Most of these people subscribed to what is called a destiny belief when it comes to relationships, meaning that they thought people were either meant for each other or not. I too believe in this to some extent, but some people believe in this so much that they believe little to no work has to be done in a relationship because if it were destined to happen, then it would magically just work.

People who have been in successful long term relationships and marriages can tell you that successful relationships take work. They don’t just magically happen. It takes compromising, understanding, negotiating, letting go, determination, love and a host of other tools to make a relationship work.

Most people who understand this and are in happy, long term relationships believe more in a growth belief where relationships have to be cultivated and developed through mutual experiences, which may include conflict. They understand that not everything is always going to be perfect, but even then there are opportunities to communicate, learn and grow with their partner, in their relationship and within themselves.

People who believe more in the destiny belief generally go out of their way to make a good impression during the initial stages of a relationship, and are constantly on the look out for signs that this person may not be “the one” so that they can move on to someone else. This sensitivity to signs that a relationship may not work out very early on can be helpful, but it can also be very detrimental as they often quickly rule out potentially great partners over the smallest of perceived slights or flaws.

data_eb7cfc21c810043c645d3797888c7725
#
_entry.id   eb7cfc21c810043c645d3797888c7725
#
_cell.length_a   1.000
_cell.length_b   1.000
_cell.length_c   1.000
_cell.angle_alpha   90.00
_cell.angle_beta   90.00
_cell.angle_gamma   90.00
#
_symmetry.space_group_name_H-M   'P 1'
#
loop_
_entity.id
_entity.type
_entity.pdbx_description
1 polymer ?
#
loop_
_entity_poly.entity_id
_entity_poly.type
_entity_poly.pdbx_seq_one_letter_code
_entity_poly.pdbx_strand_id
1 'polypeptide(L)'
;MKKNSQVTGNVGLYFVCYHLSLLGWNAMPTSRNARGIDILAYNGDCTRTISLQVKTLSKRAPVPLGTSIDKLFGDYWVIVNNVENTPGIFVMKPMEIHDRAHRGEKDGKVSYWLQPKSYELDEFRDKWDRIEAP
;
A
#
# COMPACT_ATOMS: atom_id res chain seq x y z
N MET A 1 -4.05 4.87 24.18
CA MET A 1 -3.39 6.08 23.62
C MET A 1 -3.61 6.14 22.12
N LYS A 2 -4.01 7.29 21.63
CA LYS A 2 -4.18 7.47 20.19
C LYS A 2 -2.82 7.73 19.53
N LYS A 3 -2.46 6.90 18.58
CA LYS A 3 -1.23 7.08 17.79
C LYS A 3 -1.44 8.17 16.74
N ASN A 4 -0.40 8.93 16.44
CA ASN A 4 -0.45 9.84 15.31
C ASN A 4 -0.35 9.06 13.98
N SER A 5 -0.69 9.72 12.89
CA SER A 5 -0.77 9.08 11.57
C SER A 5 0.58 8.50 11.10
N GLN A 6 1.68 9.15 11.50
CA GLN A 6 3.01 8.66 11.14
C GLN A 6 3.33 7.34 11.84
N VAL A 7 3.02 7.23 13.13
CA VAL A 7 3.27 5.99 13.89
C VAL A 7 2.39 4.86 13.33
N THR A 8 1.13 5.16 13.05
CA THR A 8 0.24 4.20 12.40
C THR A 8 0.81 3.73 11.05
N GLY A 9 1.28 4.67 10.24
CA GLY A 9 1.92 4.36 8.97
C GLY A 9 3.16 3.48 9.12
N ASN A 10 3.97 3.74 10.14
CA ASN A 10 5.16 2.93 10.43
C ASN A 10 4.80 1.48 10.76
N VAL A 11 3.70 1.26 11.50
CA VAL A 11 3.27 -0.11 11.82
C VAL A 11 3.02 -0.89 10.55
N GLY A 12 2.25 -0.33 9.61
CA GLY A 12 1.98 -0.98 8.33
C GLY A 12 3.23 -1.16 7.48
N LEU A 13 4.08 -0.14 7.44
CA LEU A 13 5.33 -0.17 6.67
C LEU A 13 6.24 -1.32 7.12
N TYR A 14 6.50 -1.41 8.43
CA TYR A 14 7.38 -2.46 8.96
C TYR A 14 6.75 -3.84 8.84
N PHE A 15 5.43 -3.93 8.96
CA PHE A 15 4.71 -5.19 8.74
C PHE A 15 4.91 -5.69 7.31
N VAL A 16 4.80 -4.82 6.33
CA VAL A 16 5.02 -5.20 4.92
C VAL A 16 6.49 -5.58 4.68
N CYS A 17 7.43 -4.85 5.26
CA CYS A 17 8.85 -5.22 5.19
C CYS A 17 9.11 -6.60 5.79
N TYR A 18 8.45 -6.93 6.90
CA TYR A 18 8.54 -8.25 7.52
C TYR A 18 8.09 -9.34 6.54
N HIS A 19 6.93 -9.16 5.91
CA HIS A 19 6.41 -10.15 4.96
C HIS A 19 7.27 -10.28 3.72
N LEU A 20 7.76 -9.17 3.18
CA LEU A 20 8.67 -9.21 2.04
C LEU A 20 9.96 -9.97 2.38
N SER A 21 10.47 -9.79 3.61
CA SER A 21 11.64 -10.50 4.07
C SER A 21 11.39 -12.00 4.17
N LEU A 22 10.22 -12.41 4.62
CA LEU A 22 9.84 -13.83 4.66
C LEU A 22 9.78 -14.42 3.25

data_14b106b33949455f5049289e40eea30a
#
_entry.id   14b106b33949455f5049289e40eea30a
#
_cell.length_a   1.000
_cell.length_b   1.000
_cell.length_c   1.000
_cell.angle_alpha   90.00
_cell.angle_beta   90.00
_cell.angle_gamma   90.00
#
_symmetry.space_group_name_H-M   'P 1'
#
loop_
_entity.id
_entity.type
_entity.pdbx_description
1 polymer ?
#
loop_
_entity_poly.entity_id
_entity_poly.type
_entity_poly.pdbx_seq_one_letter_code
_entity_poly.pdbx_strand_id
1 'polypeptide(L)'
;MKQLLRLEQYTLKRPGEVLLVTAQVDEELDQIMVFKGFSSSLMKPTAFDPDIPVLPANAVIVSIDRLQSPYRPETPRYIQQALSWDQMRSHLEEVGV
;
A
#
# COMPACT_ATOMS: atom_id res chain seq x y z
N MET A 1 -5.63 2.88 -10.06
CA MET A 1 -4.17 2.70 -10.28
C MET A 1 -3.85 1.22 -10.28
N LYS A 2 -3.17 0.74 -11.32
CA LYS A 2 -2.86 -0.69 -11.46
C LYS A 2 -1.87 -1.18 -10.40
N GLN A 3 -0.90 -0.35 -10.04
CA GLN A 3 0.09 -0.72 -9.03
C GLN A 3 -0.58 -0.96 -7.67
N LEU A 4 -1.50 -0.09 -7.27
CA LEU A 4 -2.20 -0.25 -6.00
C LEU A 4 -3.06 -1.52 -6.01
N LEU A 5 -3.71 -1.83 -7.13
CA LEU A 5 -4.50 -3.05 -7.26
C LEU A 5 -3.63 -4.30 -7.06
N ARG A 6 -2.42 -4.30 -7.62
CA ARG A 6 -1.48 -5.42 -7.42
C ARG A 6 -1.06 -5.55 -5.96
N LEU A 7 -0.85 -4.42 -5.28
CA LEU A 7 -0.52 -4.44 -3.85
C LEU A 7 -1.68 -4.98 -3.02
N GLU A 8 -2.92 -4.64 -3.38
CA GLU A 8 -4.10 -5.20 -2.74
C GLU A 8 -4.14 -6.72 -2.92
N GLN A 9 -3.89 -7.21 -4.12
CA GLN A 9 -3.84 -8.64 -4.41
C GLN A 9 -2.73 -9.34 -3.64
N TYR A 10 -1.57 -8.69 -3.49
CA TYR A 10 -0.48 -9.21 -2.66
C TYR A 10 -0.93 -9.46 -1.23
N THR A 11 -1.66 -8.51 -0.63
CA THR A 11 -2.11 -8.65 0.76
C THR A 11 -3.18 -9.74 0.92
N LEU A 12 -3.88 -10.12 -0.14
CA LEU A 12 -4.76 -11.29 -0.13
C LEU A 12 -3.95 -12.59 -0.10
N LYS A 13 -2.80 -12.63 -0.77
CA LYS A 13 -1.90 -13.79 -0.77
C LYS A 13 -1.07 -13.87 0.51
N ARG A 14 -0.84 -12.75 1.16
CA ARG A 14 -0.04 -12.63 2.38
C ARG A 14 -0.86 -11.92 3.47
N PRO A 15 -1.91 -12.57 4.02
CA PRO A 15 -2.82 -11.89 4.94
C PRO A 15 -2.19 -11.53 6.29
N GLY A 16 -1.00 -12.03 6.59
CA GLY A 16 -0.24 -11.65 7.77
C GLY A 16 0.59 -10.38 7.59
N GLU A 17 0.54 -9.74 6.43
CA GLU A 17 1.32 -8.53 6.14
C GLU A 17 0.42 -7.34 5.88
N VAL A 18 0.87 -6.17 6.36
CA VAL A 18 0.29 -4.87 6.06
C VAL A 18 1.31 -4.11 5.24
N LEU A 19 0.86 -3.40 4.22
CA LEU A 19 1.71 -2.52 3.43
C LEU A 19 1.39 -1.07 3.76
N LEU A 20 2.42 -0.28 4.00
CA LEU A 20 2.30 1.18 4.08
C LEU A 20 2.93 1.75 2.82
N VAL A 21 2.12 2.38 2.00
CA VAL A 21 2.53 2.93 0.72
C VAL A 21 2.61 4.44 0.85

For instance, a woman whose ideal mate is always well-kempt, is in a new, promising relationship with someone who is “perfect” so far, notices one day that he has dirty finger nails, may see that as a sign that he is not  the man for her and may end the relationship. They belief it is one “perfect” person out there for them and will reject any other partners that are even slightly flawed.

On the other hand, people who believe in growth belief place less emphasize on initial interactions and feelings, but want to develop understanding and closeness overtime to see how compatible they are with an individual. Even when faced with flaws, they will continue to see if they can live with those flaws as the relationship evolves through challenges, difficulties and resolutions.

For example, an argument might break up a couple if both of the individuals are heavily vested in destiny belief, while if both individuals are heavily vested in growth belief, the same argument can help them grow closer.

Both growth belief and destiny belief are viewed on a scale. People can be either high or low on that scale and I am not saying either belief is better. I for one used to be very high on the destiny belief scale, but as I have grown and had different experiences, I am much higher on the growth belief scale with a little destiny belief still in my heart.

I definitely believe in destiny and that some people and relationships are meant to be for one reason or another, but I also believe that without the willingness to work at and grow in a relationship, it most likely will not work. I do not go into a relationship thinking that this person is “perfect” and I don’t have to do anything to make our relationship successful. I go into a relationship thinking, this person seems worth investing my time and energy in (flaws and all)and if it’s destined, we will work out.

How do you feel when it comes to relationships? Are you more on the destiny side or the growth side, and if so, how high or low are you on those scales?